Monthly Archives: October 2011

Error Upgrading iPad to iOS5

When trying to upgrade my first generation iPad to the new and shiny iOS5, I received the following error message in iTunes:

Error 1611: This error may indicate a hardware issue with your device.

This upgrade being done on a Windows machine, I did the most obvious thing second; restarted the computer. The first thing I tried was to close and reopen iTunes.

I search online and found a few posts regarding this issue, both on Mac and Windows. And most of them mentioned uninstalling iTunes and removing a few key files, then reinstall the lastest version of iTunes.

However; I did notice Windows complaining about an unknown device being plugged in. Knowing how Windows handle device drivers, I decided to try one more thing before reinstalling iTunes.

So, here’s my tip. Try unpluging your iDevice, and reconnect it to another USB port. This will force Windows to detect this as a new device, and reinstall the necessary drivers. Worked for me.

Citrix Receiver on Linux

I’ve written about this issue before, in 2008. But as it turns out, the problem still exists with todays version of the Citrix client, version 12.0, now called Citrix Receiver. And people are still searching for an answer on how to solve this issue.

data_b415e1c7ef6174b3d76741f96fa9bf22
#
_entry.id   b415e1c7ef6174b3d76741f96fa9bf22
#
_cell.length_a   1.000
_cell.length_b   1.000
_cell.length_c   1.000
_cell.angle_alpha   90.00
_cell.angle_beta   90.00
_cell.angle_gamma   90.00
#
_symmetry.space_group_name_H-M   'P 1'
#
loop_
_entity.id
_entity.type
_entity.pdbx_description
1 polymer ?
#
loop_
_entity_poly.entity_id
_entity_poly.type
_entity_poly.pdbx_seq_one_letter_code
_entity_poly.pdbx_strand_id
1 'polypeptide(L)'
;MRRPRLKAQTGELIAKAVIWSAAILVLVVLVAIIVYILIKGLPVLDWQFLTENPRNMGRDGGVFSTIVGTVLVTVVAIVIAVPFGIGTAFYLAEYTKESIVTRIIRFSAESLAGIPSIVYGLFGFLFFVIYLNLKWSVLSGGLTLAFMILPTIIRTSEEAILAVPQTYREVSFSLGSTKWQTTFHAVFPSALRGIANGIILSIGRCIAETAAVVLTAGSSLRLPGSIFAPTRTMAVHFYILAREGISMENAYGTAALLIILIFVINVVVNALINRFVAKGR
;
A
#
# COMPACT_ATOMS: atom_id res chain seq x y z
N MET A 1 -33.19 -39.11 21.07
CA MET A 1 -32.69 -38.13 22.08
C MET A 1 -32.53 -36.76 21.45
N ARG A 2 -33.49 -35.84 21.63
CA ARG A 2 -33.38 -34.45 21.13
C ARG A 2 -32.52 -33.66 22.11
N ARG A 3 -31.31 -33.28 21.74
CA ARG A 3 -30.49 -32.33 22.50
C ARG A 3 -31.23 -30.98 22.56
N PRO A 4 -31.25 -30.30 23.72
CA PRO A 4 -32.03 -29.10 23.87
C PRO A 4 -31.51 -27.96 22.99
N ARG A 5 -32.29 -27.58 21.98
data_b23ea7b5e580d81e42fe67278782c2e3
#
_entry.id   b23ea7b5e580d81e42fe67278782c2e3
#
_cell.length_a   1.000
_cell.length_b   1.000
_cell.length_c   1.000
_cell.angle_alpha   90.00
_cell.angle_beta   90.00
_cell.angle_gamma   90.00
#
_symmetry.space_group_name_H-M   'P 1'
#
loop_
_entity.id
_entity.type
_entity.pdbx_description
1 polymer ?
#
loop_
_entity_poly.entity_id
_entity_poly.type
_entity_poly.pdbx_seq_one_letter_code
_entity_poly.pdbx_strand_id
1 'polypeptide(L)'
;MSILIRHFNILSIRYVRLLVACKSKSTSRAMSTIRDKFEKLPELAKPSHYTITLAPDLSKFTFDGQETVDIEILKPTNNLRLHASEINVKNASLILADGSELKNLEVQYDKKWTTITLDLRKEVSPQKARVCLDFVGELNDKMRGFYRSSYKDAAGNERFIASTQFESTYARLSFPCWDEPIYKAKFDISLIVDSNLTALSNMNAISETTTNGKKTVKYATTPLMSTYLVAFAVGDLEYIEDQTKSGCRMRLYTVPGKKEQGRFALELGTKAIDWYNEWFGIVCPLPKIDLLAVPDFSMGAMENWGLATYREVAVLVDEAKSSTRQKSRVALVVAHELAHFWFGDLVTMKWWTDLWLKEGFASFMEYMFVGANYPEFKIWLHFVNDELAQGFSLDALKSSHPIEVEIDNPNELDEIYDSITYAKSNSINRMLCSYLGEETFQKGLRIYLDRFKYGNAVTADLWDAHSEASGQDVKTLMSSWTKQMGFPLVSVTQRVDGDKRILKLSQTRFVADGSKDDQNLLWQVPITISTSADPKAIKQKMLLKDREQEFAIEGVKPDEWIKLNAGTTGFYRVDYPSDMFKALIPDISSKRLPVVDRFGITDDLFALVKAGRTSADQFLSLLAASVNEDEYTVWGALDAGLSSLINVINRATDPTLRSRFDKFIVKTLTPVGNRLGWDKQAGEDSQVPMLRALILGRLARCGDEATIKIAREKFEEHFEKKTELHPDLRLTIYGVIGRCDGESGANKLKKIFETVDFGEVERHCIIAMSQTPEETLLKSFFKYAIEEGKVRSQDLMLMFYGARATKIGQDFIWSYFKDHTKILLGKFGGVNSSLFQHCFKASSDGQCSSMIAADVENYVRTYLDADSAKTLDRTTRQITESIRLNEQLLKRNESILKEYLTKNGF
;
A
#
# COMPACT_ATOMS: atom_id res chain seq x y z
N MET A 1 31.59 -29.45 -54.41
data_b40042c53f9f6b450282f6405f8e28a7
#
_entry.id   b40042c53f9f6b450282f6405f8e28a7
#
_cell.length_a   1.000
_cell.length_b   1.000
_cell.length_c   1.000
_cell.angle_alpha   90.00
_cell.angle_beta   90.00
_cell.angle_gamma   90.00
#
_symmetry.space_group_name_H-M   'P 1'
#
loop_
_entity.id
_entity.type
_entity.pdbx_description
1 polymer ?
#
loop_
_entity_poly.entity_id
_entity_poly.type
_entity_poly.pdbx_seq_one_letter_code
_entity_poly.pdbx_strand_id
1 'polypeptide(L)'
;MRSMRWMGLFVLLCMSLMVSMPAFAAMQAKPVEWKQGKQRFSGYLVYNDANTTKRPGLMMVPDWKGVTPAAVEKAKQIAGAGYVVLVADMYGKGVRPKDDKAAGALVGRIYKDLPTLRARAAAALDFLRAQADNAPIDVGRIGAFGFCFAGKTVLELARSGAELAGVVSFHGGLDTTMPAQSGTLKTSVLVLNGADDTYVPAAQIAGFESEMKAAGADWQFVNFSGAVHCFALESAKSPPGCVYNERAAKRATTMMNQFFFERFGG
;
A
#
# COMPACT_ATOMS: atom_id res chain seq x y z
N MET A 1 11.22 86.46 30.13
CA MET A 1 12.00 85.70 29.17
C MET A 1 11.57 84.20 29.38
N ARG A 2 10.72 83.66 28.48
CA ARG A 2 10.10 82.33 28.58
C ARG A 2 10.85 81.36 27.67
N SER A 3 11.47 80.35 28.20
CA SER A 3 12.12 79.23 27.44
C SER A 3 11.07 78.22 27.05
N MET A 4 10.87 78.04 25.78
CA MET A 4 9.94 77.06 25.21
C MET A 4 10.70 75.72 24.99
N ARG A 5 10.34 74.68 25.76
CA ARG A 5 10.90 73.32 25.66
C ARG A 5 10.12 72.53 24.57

You have not chosen to trust [certificate] the issuer of the server’s security certificate (SSL error 61)

Both the problem and the solution is the same as before, only the name and the path is different. The path depends on whether you installed the client/receiver as a normal user, or root, also known as the superuser.

I’ve used Ubuntu 11.04 here, but I reckon it’ll work on any Linux distribution.

The problem is this; When you install the Citrix Receiver, it will only install a handful of certificate files, and we’ll have to provide the rest. Now, where can we find a reliable source of SSL certificates? Well, it turns out that we most likely have that already. The same source our browser is using.


Just copy those .crt files over to the Citrix keystore, and we should be done. If the client is installed under /opt/Citrix/ICAClient/, run this command in a terminal:

sudo cp /usr/share/ca-certificates/mozilla/* \

If it’s installed in your home directory, this command should work:

cp /usr/share/ca-certificates/mozilla/* \

If you are using a home made certificate, or for some reason this doesn’t work for you, you’ll have to track down the correct .crt files yourself. But at least now you’ll know where to place them.